Posted on 10/20/2017 by Janie Scholes
Chewing tobacco is not any better for you than smoking, despite contradictory information and beliefs. It can cause significant damage to your mouth, especially your gums and your teeth. If you chew tobacco, do whatever you can to stop as soon as possible.
If you simply are not able to quit at this point in time, make sure you see your dentist as often as possible. They can minimize the impact on your gums and your teeth, but they will not be able to protect your mouth from all the damage no matter how often you go in and see them. Ultimately, you need to quit chewing.
What Happens When You Chew TobaccoWhen you chew tobacco, that tobacco sits up against your gums. This increases your chances of developing tooth decay, gum disease, and bone deterioration.
The longer the tobacco sits against those tender parts of your mouth, the more damage it can cause. Plus, the tobacco adds a significant amount of acid to your mouth, causing enamel erosion. This is going to increase how much damage is done each time you chew.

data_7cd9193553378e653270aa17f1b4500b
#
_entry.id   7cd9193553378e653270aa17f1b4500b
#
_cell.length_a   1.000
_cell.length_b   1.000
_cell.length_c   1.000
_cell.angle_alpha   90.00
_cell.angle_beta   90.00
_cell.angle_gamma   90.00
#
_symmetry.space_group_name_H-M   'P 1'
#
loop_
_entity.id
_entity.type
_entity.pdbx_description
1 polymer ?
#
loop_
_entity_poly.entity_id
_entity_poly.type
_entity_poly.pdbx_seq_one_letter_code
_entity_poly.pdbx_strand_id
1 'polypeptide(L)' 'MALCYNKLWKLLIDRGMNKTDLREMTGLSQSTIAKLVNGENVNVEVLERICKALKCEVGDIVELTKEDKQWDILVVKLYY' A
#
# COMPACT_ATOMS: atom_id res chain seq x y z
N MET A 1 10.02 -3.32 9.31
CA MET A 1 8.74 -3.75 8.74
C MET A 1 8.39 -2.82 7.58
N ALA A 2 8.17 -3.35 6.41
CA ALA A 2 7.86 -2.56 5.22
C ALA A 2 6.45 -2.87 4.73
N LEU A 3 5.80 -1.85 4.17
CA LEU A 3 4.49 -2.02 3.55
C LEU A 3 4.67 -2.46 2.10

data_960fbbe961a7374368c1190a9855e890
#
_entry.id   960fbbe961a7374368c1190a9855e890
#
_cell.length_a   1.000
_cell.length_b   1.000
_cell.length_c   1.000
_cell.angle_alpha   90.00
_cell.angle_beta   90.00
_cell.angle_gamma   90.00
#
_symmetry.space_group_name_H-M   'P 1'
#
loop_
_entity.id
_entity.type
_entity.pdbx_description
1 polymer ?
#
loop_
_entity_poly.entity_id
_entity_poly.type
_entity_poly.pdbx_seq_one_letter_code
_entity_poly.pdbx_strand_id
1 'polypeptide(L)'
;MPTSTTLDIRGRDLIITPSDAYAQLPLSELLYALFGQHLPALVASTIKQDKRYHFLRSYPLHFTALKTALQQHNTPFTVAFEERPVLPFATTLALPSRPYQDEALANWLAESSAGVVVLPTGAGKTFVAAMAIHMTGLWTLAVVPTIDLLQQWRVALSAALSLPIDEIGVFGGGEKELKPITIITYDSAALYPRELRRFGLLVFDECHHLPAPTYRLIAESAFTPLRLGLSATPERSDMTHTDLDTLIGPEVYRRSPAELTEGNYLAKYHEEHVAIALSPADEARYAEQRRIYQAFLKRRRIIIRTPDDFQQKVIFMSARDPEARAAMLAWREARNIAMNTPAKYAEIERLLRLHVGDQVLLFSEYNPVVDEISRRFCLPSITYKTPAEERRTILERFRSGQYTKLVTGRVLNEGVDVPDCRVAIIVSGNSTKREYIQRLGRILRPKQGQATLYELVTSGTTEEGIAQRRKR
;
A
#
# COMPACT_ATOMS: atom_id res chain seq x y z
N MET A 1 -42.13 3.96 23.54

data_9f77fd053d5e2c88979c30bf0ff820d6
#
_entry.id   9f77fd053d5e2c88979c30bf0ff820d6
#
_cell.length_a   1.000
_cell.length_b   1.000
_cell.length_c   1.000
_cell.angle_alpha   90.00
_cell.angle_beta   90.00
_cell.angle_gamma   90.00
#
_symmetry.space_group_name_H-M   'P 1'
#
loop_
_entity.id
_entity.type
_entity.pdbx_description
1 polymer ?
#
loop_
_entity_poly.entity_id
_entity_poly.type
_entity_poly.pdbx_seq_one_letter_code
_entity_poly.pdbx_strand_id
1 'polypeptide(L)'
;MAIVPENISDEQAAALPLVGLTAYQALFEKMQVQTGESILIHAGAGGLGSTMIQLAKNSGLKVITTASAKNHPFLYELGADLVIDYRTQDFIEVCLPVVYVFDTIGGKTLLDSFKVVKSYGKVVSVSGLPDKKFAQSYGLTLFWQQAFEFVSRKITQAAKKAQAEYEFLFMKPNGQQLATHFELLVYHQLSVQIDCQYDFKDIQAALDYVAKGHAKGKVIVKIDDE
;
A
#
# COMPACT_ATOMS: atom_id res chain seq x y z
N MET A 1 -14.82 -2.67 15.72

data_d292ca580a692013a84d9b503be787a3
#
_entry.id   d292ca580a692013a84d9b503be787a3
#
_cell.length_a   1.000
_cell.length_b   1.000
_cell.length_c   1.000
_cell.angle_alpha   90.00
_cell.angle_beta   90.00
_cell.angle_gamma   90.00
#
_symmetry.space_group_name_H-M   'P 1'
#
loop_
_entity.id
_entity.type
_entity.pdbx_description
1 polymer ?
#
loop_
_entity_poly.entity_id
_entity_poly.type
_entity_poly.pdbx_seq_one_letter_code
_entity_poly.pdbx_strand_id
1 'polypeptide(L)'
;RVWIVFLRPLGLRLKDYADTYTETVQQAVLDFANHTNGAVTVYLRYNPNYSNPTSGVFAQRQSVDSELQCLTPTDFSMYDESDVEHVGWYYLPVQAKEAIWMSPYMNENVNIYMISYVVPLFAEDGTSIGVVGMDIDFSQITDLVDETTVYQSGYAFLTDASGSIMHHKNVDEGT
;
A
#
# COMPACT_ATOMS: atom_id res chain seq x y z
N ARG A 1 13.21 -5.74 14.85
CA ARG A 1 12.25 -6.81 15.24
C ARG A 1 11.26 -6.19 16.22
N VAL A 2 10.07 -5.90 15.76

Your mouth also has the chance to become full of leathery patches. Those patches are far more likely to turn into cancer than regular oral tissues. By stopping the habit of chewing tobacco, you greatly reduce the chances of your entire mouth (and body) becoming damaged by the tobacco, plus you reduce your cancer risk.
For more information on what chewing tobacco can do to your mouth, ask your dentist and your periodontist. They are full of helpful information to let you see just how extensive the damage can be. They are also great resources for information on how you can give up the habit and keep it out of your life.
If you have any questions or would like to schedule an appointment, please call us at (602) 900-1609 today.